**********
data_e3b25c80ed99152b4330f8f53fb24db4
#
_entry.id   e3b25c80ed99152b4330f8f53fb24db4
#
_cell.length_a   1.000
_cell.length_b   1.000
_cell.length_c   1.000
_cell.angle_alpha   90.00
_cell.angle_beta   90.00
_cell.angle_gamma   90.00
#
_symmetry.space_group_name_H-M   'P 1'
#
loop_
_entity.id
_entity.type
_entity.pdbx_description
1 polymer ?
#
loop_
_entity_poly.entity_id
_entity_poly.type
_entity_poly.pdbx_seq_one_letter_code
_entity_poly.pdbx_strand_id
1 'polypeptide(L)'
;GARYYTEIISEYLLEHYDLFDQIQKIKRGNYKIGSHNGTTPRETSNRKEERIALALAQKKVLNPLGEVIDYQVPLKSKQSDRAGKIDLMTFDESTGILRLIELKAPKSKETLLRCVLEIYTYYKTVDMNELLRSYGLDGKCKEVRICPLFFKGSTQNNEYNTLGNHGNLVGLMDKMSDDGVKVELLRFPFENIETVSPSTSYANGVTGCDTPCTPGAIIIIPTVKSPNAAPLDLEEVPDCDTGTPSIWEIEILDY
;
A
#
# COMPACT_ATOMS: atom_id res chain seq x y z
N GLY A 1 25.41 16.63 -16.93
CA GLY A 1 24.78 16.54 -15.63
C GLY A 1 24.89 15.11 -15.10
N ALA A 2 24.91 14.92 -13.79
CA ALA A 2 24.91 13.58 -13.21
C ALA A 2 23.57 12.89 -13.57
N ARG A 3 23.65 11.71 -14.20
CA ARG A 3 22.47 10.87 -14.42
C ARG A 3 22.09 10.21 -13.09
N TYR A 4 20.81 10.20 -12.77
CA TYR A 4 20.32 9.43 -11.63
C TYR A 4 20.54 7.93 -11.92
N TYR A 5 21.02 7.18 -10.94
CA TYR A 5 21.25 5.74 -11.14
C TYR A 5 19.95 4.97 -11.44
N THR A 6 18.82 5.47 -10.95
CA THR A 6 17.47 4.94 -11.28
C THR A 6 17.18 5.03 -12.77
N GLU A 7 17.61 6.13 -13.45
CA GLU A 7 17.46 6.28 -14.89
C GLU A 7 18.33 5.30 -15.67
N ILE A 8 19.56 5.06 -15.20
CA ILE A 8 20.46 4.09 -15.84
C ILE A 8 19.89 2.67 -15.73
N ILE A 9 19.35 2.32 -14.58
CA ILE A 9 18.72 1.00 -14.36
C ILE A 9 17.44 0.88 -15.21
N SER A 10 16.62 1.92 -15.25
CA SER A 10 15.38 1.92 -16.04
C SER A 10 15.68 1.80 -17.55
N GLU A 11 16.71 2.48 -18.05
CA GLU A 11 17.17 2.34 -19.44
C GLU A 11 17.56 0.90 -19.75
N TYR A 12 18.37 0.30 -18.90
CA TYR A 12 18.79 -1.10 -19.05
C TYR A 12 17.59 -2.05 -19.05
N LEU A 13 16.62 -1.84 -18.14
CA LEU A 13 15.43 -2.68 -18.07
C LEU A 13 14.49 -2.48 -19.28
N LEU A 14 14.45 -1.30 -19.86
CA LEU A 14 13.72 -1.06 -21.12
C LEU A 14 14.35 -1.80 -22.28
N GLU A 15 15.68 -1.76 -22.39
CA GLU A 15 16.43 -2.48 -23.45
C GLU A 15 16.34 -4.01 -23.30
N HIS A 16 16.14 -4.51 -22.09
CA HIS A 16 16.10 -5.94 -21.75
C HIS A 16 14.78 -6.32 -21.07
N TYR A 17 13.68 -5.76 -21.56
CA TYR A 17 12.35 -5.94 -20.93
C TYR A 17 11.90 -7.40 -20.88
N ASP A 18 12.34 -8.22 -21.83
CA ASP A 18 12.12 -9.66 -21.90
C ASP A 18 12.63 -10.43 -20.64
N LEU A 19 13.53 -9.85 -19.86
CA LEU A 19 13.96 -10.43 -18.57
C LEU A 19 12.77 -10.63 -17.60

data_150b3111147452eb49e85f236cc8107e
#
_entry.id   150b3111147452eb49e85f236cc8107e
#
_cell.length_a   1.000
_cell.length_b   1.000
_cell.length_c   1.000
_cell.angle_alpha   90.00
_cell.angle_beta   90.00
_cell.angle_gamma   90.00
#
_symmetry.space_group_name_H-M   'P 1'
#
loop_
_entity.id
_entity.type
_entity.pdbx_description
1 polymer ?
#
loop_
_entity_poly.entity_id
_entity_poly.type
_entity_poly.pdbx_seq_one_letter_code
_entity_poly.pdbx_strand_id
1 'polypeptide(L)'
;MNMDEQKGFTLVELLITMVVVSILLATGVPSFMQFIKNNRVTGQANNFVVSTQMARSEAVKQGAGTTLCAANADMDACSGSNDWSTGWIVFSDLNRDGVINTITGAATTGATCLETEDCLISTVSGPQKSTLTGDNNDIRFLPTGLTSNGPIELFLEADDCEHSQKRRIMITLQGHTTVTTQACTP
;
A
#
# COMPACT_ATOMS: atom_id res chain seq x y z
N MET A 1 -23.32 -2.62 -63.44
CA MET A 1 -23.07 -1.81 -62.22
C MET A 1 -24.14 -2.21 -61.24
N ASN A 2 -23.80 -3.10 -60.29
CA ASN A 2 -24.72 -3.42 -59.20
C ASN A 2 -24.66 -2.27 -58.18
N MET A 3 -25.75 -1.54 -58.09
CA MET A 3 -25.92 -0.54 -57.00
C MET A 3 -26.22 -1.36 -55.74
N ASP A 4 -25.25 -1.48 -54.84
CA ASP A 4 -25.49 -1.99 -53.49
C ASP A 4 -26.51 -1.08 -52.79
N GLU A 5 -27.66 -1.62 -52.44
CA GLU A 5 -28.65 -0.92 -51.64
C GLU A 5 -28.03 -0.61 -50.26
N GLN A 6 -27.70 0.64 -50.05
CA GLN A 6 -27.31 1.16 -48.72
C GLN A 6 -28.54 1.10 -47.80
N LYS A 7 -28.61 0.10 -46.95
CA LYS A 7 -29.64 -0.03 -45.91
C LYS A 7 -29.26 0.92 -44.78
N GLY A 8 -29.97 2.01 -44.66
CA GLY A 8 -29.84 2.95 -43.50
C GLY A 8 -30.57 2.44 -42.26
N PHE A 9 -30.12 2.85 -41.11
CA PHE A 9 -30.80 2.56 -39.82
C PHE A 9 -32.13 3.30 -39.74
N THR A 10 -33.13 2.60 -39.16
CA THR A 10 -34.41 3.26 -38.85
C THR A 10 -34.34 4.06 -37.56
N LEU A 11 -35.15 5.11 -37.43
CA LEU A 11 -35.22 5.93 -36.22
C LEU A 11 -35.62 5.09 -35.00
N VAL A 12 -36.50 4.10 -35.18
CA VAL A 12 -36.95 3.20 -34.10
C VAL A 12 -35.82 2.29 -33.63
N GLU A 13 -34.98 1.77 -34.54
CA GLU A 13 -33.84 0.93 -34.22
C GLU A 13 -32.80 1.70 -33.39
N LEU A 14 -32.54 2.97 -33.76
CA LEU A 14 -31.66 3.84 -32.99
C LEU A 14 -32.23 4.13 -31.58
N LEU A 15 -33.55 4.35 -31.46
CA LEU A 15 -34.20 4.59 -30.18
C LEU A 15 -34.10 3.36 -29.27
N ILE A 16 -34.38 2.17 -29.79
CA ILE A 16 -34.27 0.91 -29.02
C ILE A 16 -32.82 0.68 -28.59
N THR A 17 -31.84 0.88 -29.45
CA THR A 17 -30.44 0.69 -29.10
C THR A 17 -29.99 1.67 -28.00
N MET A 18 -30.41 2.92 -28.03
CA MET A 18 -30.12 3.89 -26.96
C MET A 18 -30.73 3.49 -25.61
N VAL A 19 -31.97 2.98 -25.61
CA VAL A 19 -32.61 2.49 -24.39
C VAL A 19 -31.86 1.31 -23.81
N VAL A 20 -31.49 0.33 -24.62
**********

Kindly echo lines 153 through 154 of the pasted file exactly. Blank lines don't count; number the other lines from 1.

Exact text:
C VAL A 12 -35.82 2.29 -33.63
N GLU A 13 -34.98 1.77 -34.54